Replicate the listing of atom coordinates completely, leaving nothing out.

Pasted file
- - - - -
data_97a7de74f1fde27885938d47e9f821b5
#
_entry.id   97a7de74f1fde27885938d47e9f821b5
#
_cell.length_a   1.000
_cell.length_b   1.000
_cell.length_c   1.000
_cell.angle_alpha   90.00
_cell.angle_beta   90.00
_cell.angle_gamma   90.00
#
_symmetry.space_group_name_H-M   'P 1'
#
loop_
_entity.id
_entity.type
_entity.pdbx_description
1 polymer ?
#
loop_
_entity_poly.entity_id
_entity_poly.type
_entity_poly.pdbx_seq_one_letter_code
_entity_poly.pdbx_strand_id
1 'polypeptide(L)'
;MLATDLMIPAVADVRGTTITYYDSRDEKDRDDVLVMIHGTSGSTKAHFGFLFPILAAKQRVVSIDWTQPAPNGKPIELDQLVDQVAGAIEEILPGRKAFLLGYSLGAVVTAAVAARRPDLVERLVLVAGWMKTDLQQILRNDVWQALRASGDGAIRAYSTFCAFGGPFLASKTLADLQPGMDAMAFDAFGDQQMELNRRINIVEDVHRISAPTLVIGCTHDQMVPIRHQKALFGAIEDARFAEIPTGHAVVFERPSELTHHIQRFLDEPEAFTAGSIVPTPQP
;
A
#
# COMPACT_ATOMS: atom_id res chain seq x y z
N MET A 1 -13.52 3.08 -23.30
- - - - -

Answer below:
data_97a7de74f1fde27885938d47e9f821b5
#
_entry.id   97a7de74f1fde27885938d47e9f821b5
#
_cell.length_a   1.000
_cell.length_b   1.000
_cell.length_c   1.000
_cell.angle_alpha   90.00
_cell.angle_beta   90.00
_cell.angle_gamma   90.00
#
_symmetry.space_group_name_H-M   'P 1'
#
loop_
_entity.id
_entity.type
_entity.pdbx_description
1 polymer ?
#
loop_
_entity_poly.entity_id
_entity_poly.type
_entity_poly.pdbx_seq_one_letter_code
_entity_poly.pdbx_strand_id
1 'polypeptide(L)'
;MLATDLMIPAVADVRGTTITYYDSRDEKDRDDVLVMIHGTSGSTKAHFGFLFPILAAKQRVVSIDWTQPAPNGKPIELDQLVDQVAGAIEEILPGRKAFLLGYSLGAVVTAAVAARRPDLVERLVLVAGWMKTDLQQILRNDVWQALRASGDGAIRAYSTFCAFGGPFLASKTLADLQPGMDAMAFDAFGDQQMELNRRINIVEDVHRISAPTLVIGCTHDQMVPIRHQKALFGAIEDARFAEIPTGHAVVFERPSELTHHIQRFLDEPEAFTAGSIVPTPQP
;
A
#
# COMPACT_ATOMS: atom_id res chain seq x y z
N MET A 1 -13.52 3.08 -23.30